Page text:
By Alex Distefano
By Scott Snowden
By Anna Merlan
By Steve Almond
By Jena Ardell
By Jon Campbell
By Alan Scherstuhl
By Tessa Stuart
NBA FINALS SO FAR? GIVE IT A 'D'
The NBA has long been a game of dynasties, and while they all have their individual sizzle factorShowtime, Shaq Time, and the Reign of King Michael Ione common thread links the league's superpowers: defense.
The Pistons, the Bulls, and both editions of the championship Lakers all played dogged half-court D, which is what counts in the playoffs. And through the first three games of the Finals, Gregg Popovich's Spurs have shut the Nets down like a kiddie porn site, holding them to 84.3 points and 39 percent shooting. Without a Shaq-Nowitski-style matchup problem, Tim Duncan and even David Robinson have been at their shot-altering best. This allows perimeter players like Manu Ginobíli and Tony Parker to gamble on defense, first playing as close as a lap dancer, then backing off and gambling for the steal. Seem familiar? This is an improved version of the Spur D that fived the Knicks in the '99 finals. However, no defense is good enough to hold a 49-win team to nine points in a quarter, and the Nets have to take the heat for their anemic scoring. After a playoff run that was democracy in action, with Richard Jefferson and Kenyon Martin stepping up as serious scoring threats, New Jersey's motion offense has gone inert, with most of the supporting cast standing around, waiting for Jason Kidd to score. Unfortunately, Kidd has reverted to his old waysthink Phoenixshooting 21 for 60 from the field. The only reason Byron Scott isn't tearing out his hair is that he doesn't have any. And speaking of numbers, defense may win titles, but ABC is learning that it doesn't draw eyeballs to the tube. The ratings for the first two games were down 40 and 29 percent, respectively, over last year's Nets-Lakers matchup. These Finals have been no "showtime" in more ways than one. Allen St. John
PUT A CORK IN IT
Pedro Martínez was off base in playing the race card in his deconstruction of the Sammy Sosa bat-corking brouhaha. "If it was [Mark] McGwire, it would still be a big deal, but not like this," Martinez told reporters. "We might be Latin and minorities, but we're not dumb." Earth to Pedro: The Sosa saga was not given saturation coverage because he's from the Dominican Republic. It was front-page news because Americans like to see the fall of the mighty, whether it's Sosa or Martha Stewart or Howell Raines. And we will remind Sosa that it was a big thing when the steroid-like over-the-counter supplement androstenedione, which raises testosterone levels, was found in McGwire's locker in 1998, a year in which Sosa finished second in the home run race, but first in the NL MVP voting. And of course, that flap was quickly forgotten the same way that Sosa's transgression will become background noise, especially if the vastly improved Cubs make the playoffs. (When was the last time anyone raised the specter of Jason Kidd's spousal abuse?) And as for the long-term effects of the corking saga, rest assured that someday both Sosa and Martínez will be able to discuss this over tall drinks during induction weekend at Cooperstown. Allen St. John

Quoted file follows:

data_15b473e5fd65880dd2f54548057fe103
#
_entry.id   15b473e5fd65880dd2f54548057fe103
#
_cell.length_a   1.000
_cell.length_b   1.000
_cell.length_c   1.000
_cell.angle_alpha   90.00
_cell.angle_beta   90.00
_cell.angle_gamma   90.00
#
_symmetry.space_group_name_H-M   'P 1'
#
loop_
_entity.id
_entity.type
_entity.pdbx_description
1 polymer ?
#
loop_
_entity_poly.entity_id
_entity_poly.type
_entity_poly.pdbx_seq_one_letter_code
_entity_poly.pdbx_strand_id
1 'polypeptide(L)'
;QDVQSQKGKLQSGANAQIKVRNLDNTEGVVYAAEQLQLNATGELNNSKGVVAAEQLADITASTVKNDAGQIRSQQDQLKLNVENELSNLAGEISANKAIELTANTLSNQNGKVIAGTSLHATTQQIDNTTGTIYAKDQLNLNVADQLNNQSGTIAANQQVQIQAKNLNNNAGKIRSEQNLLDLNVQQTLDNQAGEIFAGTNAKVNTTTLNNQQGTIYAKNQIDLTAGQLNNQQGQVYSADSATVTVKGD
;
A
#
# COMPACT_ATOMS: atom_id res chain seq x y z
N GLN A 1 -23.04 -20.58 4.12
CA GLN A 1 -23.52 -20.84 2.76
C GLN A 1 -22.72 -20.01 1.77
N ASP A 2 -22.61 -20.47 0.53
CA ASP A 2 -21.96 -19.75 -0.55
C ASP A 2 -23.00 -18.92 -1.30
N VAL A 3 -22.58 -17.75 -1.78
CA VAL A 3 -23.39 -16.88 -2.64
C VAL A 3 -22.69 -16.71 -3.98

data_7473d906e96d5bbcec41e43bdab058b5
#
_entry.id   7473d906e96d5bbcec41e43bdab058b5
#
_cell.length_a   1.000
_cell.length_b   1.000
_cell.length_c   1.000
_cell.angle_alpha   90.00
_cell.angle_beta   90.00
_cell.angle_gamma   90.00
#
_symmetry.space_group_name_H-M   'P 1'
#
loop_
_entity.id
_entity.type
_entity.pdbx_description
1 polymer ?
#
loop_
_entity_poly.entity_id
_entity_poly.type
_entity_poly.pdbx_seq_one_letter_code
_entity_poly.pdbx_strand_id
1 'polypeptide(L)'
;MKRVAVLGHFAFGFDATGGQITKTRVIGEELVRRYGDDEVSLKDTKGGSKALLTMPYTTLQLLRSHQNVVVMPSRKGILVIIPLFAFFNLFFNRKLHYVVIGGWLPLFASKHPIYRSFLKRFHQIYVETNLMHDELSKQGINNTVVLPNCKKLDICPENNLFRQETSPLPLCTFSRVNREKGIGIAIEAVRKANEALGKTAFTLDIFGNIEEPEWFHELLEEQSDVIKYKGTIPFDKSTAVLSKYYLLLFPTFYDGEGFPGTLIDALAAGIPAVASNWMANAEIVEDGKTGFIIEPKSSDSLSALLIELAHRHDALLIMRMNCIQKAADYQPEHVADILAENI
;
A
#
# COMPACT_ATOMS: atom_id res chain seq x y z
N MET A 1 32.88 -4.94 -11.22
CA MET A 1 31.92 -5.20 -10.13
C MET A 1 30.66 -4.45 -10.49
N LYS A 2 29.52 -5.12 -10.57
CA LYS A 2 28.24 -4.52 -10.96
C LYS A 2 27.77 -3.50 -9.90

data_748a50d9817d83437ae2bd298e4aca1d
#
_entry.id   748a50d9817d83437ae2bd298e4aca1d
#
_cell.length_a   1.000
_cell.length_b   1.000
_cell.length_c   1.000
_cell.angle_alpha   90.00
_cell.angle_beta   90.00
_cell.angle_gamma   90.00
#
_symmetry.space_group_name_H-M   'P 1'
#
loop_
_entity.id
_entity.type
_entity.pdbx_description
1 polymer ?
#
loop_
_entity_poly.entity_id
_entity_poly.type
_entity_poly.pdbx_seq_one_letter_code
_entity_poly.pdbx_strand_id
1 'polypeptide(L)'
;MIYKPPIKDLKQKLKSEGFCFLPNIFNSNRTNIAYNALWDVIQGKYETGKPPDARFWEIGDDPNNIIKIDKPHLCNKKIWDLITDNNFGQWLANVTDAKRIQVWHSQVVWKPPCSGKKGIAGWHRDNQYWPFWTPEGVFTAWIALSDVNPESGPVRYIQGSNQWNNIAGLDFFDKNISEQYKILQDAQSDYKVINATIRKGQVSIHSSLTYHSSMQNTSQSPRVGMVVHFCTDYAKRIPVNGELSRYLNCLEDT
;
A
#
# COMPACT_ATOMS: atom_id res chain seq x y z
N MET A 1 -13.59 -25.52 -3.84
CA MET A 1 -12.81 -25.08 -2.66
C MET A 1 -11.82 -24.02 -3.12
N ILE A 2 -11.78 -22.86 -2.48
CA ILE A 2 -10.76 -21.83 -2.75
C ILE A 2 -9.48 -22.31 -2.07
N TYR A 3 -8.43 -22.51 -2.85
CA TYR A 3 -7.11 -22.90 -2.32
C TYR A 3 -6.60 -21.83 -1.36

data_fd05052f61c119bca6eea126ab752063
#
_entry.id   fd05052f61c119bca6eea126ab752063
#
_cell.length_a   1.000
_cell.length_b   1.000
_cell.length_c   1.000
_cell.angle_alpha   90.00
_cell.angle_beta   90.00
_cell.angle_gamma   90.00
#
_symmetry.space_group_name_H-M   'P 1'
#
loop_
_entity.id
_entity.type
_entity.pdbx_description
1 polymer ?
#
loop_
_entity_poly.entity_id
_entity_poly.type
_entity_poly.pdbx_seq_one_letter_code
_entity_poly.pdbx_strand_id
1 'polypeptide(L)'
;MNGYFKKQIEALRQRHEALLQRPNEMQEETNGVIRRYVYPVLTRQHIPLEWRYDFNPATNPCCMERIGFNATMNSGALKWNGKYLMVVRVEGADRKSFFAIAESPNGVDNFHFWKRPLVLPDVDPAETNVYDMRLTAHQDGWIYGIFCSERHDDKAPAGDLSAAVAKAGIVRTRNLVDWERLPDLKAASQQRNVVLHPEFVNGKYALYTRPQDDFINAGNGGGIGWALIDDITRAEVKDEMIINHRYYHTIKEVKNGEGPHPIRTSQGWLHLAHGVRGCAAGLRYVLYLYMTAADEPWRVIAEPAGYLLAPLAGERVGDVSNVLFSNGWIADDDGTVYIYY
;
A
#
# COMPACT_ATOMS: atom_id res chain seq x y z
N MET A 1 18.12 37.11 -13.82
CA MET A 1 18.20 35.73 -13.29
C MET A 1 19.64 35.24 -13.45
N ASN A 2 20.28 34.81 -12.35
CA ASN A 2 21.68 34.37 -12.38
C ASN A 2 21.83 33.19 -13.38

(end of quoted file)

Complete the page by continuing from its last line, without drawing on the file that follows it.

No-fry zone rescinded: Officials reportedly removed a Code Orange alert for all U.S. burger stands last week after Mo Vaughn ended his nationwide tour in search of second opinions on whether he ought to have his surgery on his knee. Apparently, the only knife Vaughn will undergo is the steak knife. Coaxial of evil: Chuck Dolan can't leave bad enough alone. The Cablevision emperor has already made a mess out of the Knicks and Rangers, and now he's telling Congress that ESPN and regional sports networks like FSNY ought to be moved from basic cable to premium cable, thus jacking up everyone's monthly cable billand requiring customers to rent cable boxes for every TV they own, if they want to keep watching sports. Speaking of the Knicks, the latest mock draft on NBAdraft.net has the Dolan family's dystopic duo of GM Scott Layden and coach Don Chaney selecting seven-foot goofus Chris Kaman of Central Michigan with the ninth pick in the first round on June 26. Previous speculation had the Knicks picking either mundane guard Kirk Hinrich or ho-hum forward Nick Collison, both from Kansas. Help! It's not bad enough that other Eastern Conference teams will be loading upthe Cavs will have LeBron James, for starters. But the conference rivals scheduled to pick after the Knicks are showing the imagination that the Knicks simply lack. The mock draft has the Celtics tabbed to take Brazilian point guard Leandrinho Barbosa at No. 16 and Sofoklis Schortsanitis, a muscular and smart 17-year-old Greco-Nigerian who's been dubbed "Baby Shaq," at No. 20. The Pistons, already slated to take the pride of Vojvodina, Darko Milicic, at No. 2, are expected to choose Argentine small forward Carlos Delfino at No. 25. The mock draft also has New Orleans taking Senegalese big man Malick Badiane at No. 18, Atlanta picking Serbian forward Aleksandar Pavlovic at No. 21, and the Nets nabbing French small forward Boris Diaw at No. 22. Ward Harkavy